If desired, the head 18 can be of other design types, such as the pyrimidal shape shown in FIGS. 5 and 6 on the head 18'. In this construction, the head 18' has trapazoidal arranged flat surfaces 27 merging to point 18' and with the inward surfaces 28 extending below the shank 17 to form the flesh lock function.

Preferably, the hook 11 is constructed so that for a given fishing line strength, the curved part 16 will deflect or straighten out at a magnitude of fishing line pull of 90-95 percent of the test breaking strength of the line. For example, a 15 pound test nylon monofilament fishing line is to be used with the hook 11. In this case, the curved part 14 will deflect to release the barbed point 16 at about 13.5 pounds pull on the hook 11. For this hook 11, the barbed point 16 is deflected into parallel with the line-of-action 15 when the line pulling force is about 11 pounds. With this arrangement of the hook 11, it will catch fish efficiently of the magnitude on 15 pound test line in a sportsmanlike manner. If a limb or other snag is snaired or hooked, the hook 11 can be pulled free, and there is no loss of equipment through broken tackle, line or hook which quickly reassumes its relaxed state shape shown in FIGS. 1 and 2.

The functioning of the hook 11 can be understood by viewing FIG. 7. The hook 11 is shown with the barbed point 16 secured with the point 19 against a restraint surface (not shown). The line pull along the line-of-action 15 is of a magnitude to reduce the small angle 24 to zero and the penetration line 21 falls on the line 22.

At this condition the body 12 as an elastic beam, assumes a uniform radius of curvature through lateral deflection indicated by the arrows 28. Likewise, the curved part 14 is bent into a slightly greater curvature through lateral deflection indicated by the arrows 29. It will be apparent that this deflection of the body 12 and curved part 14 is induced flexture by design relationship of the respective cross sectional areas (i.e., their bending movements).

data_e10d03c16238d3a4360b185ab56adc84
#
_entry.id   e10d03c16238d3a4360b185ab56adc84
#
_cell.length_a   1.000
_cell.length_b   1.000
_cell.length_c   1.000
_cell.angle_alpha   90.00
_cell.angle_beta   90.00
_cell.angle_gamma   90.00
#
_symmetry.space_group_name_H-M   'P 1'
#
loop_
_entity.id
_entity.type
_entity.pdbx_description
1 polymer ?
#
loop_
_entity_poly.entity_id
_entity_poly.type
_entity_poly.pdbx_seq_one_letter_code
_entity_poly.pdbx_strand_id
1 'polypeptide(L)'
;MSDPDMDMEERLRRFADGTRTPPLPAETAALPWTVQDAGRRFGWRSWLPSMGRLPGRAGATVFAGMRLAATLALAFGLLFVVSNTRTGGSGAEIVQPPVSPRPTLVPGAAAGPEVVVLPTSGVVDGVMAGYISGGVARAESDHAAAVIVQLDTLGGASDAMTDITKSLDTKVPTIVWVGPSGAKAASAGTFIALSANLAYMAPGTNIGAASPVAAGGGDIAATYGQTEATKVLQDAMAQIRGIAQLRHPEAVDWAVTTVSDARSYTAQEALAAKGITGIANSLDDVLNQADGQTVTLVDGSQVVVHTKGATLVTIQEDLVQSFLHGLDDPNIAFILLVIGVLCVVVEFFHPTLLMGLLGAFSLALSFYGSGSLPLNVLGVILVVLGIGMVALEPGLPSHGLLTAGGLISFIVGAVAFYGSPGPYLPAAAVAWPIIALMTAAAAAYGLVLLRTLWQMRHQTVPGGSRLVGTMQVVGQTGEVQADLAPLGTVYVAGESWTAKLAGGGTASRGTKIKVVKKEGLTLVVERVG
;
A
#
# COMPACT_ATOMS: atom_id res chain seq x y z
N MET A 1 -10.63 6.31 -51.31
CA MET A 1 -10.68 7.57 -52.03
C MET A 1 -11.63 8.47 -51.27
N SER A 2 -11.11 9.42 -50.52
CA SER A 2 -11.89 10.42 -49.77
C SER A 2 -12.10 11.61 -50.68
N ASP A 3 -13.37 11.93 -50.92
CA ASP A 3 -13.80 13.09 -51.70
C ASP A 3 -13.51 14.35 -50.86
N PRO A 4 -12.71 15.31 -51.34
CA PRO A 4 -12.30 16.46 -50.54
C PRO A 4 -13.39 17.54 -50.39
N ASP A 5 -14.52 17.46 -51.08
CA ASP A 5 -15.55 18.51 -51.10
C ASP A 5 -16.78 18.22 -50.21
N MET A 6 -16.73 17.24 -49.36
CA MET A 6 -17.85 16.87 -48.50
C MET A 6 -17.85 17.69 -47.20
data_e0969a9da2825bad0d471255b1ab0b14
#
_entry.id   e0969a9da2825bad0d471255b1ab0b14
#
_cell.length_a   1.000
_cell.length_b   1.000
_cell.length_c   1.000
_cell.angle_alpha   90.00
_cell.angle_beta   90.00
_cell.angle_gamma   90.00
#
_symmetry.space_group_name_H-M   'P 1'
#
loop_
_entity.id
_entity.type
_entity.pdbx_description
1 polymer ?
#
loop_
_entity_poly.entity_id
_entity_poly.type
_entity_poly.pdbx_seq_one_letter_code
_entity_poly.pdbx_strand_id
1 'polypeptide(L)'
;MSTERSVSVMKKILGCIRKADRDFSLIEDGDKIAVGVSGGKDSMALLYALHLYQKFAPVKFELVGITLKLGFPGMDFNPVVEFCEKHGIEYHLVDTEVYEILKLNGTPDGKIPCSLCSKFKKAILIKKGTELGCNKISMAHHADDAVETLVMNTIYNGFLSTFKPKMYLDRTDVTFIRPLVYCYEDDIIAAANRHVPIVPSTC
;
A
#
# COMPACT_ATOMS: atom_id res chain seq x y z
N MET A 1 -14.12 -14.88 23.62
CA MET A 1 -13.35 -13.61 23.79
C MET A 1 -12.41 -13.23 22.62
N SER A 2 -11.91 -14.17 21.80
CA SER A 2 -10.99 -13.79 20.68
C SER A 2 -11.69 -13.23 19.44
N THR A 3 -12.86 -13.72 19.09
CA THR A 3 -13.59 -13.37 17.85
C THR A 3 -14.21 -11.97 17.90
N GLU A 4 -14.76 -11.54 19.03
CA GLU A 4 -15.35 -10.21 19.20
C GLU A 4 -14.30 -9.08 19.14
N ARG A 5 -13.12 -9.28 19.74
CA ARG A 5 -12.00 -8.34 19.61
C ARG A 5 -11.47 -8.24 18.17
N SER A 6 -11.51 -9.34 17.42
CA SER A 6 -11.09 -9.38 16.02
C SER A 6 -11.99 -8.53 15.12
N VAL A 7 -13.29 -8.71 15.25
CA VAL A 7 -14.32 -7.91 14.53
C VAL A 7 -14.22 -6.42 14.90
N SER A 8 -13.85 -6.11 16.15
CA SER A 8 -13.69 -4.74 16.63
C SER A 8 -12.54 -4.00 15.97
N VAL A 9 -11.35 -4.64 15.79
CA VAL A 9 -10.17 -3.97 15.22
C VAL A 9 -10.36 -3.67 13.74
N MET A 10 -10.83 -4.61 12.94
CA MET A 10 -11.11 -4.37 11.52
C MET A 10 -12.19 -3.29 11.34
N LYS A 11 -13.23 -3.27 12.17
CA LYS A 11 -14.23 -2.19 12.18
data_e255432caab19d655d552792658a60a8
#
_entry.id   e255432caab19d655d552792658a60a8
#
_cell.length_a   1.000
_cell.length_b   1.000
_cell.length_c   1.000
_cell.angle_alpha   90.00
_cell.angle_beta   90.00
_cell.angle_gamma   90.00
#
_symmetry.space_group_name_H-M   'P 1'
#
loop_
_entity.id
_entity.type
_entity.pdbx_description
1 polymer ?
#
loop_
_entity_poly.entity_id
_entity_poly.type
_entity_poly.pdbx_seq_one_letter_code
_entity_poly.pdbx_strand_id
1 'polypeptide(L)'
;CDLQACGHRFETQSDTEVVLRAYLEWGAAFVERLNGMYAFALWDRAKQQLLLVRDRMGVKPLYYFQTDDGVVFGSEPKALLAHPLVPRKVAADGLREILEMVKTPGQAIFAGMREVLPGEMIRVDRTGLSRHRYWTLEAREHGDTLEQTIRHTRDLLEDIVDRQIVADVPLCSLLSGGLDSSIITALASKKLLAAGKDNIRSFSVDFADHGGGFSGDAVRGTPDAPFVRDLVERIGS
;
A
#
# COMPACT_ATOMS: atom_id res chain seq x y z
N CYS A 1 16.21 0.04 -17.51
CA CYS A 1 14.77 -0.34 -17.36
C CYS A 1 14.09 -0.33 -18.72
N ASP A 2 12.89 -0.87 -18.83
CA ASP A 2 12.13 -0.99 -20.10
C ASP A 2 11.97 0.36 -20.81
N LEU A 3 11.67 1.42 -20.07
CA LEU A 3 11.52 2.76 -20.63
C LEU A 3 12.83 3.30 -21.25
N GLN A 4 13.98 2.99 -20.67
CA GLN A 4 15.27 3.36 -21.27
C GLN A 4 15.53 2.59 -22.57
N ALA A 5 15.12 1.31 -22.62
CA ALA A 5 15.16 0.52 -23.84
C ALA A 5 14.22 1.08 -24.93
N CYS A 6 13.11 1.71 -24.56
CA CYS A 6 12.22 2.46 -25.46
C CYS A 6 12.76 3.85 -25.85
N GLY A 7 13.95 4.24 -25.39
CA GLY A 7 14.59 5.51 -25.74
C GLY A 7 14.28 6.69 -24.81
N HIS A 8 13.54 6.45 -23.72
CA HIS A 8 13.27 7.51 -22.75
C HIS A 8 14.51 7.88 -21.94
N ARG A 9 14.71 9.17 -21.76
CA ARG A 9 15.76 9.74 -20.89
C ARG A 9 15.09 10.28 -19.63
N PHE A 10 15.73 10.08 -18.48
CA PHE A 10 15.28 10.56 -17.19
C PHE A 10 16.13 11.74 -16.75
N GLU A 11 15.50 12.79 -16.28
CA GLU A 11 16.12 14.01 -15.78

If the line force were varied, as by a fighting fish, the hook 11 responds by variations in beam flexture which is a shock absorber function. As a result of this function, the barbed point 16 is held with its point 19 against the encountered surface and does not tend to slip loose as does a hard, less resilient steel hook.

It will be apparent that a superior performing hook 11 is described, but also a hook that can be designed to pull free of a snag, etc., at some line pull less than the tensile strength of the fishing line. Then, the hook 11 snaps-back to its relaxed state shape ready for a new fishing encounter.

Importantly, the present hook 11 becomes an integrated part of the fishing system for novel results as compared to the strongest part (overkill) design of the conventional fishing hook made of metal.

Although the hook 11 is shown with an eye to receive the fishing line, the connection can be provided by a socket or even an adhesive or thermoweld connection to the fishing line.

From the foregoing, it will be apparent that there has been provided a novel hook for fishing. It will be appreciated that certain changes or alterations in the present hook may be made without departing from the spirit of this invention. These changes are contemplated by and are within the scope of the appended claims which define the invention. Additionally, the present description is intended to be taken as an illustration of this invention.

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Referenced by
Citing PatentFiling datePublication dateApplicantTitle
US5165197 *Feb 8, 1991Nov 24, 1992Sitton Gary LEasily detachable plastic hook for sport fishing
US5297356 *Nov 4, 1992Mar 29, 1994Wickham Russell ABevelled fishhook
US6006467 *Dec 15, 1998Dec 28, 1999Ulrich; Donald E.Weedless hook and lure having lure interchangeability
US6481149Dec 12, 1995Nov 19, 2002Hall, Iv James W.Transparent fishing hook including transparent structural coating
US6691449Jul 17, 2002Feb 17, 2004Matzu America, Inc.Fishing hook
US6910297Dec 12, 1997Jun 28, 2005Gary L. SittonComposite fish hook having improved strength and penetration capability
US7159357Jun 28, 2005Jan 9, 2007Sitton Gary LComposite fish hook having improved strength and penetration capability
EP0643912A1 *Sep 6, 1994Mar 22, 1995Gamakatsu Co., Ltd.Fishhook and method of making the same
Classifications
U.S. Classification43/43.16
International ClassificationA01K83/00
Cooperative ClassificationA01K83/00
European ClassificationA01K83/00
Legal Events
DateCodeEventDescription
Nov 30, 2000FPAYFee payment
Year of fee payment: 12
Sep 30, 1996FPAYFee payment
Year of fee payment: 8
Sep 30, 1992FPAYFee payment
Year of fee payment: 4
Apr 11, 1983ASAssignment
Owner name: SITTON, GARY L.; 6025 PINKSTAFF, BEAUMONT, TX. 777
Free format text: ASSIGNMENT OF ASSIGNORS INTEREST.;ASSIGNOR:MITCHELL, ALBERT M.;REEL/FRAME:004116/0078
Effective date: 19830401